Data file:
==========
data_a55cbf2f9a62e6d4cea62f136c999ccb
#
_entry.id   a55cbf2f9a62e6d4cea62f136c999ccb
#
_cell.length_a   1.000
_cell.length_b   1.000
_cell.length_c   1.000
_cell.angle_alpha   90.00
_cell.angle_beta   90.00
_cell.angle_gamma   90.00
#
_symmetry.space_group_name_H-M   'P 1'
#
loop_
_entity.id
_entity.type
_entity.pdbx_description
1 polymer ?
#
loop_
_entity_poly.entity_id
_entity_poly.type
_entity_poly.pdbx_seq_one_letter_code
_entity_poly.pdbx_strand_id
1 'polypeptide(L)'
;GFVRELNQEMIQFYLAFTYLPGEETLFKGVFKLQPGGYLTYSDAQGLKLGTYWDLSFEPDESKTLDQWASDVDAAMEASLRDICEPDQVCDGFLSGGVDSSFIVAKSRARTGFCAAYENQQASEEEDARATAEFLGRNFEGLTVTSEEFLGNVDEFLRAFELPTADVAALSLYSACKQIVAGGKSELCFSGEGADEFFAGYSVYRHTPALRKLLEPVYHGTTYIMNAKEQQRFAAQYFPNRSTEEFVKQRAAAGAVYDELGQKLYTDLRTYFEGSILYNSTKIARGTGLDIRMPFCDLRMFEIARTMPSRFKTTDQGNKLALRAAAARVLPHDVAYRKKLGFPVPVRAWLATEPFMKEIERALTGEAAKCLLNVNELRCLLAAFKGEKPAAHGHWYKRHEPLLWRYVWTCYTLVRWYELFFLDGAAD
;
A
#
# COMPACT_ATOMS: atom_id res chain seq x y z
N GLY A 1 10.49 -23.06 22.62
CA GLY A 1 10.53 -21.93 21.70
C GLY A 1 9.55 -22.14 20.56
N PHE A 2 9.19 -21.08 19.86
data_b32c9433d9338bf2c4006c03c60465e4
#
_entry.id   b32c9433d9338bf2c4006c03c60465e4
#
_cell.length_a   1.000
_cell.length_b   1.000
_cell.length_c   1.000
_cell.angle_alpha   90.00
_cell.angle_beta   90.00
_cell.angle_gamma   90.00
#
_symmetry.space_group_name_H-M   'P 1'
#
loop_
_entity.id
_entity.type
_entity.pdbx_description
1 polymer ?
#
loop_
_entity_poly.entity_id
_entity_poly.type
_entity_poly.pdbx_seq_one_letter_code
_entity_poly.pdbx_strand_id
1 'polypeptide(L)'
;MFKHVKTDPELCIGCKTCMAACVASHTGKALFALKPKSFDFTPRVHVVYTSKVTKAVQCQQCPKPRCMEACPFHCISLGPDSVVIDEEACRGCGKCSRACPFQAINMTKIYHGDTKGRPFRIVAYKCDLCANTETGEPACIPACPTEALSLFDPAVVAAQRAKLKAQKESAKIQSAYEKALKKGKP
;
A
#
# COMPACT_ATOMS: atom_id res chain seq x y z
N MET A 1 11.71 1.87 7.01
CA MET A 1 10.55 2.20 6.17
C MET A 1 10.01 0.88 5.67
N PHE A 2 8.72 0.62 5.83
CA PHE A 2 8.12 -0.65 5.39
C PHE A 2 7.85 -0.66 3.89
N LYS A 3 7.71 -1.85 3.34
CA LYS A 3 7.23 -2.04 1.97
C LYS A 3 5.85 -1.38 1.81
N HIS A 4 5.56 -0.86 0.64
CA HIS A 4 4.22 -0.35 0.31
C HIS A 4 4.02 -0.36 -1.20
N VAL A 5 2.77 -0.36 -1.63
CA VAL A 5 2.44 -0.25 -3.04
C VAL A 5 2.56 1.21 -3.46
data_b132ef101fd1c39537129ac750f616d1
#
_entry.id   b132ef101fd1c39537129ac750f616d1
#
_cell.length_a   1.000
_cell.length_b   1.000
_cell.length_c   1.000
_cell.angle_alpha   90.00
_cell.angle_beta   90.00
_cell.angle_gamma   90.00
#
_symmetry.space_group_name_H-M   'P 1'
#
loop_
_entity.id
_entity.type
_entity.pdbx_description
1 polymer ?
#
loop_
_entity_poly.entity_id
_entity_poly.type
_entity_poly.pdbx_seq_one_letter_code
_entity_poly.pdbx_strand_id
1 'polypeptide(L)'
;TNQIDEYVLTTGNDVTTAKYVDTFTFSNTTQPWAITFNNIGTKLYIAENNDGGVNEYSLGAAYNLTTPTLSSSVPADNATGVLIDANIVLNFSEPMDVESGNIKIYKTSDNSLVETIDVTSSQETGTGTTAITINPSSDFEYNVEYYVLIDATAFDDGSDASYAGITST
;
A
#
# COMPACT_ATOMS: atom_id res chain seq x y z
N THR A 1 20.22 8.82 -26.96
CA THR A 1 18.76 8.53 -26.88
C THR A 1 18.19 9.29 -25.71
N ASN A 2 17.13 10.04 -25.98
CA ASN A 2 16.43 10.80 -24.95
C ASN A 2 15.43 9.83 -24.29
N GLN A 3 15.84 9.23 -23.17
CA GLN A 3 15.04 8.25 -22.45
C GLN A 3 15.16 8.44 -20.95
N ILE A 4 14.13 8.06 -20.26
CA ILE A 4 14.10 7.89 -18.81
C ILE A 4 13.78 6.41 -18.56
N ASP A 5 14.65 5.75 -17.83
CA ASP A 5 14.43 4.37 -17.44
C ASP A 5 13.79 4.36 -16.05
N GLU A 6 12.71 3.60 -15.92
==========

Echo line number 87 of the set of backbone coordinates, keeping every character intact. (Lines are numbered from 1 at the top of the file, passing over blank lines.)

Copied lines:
_cell.angle_alpha   90.00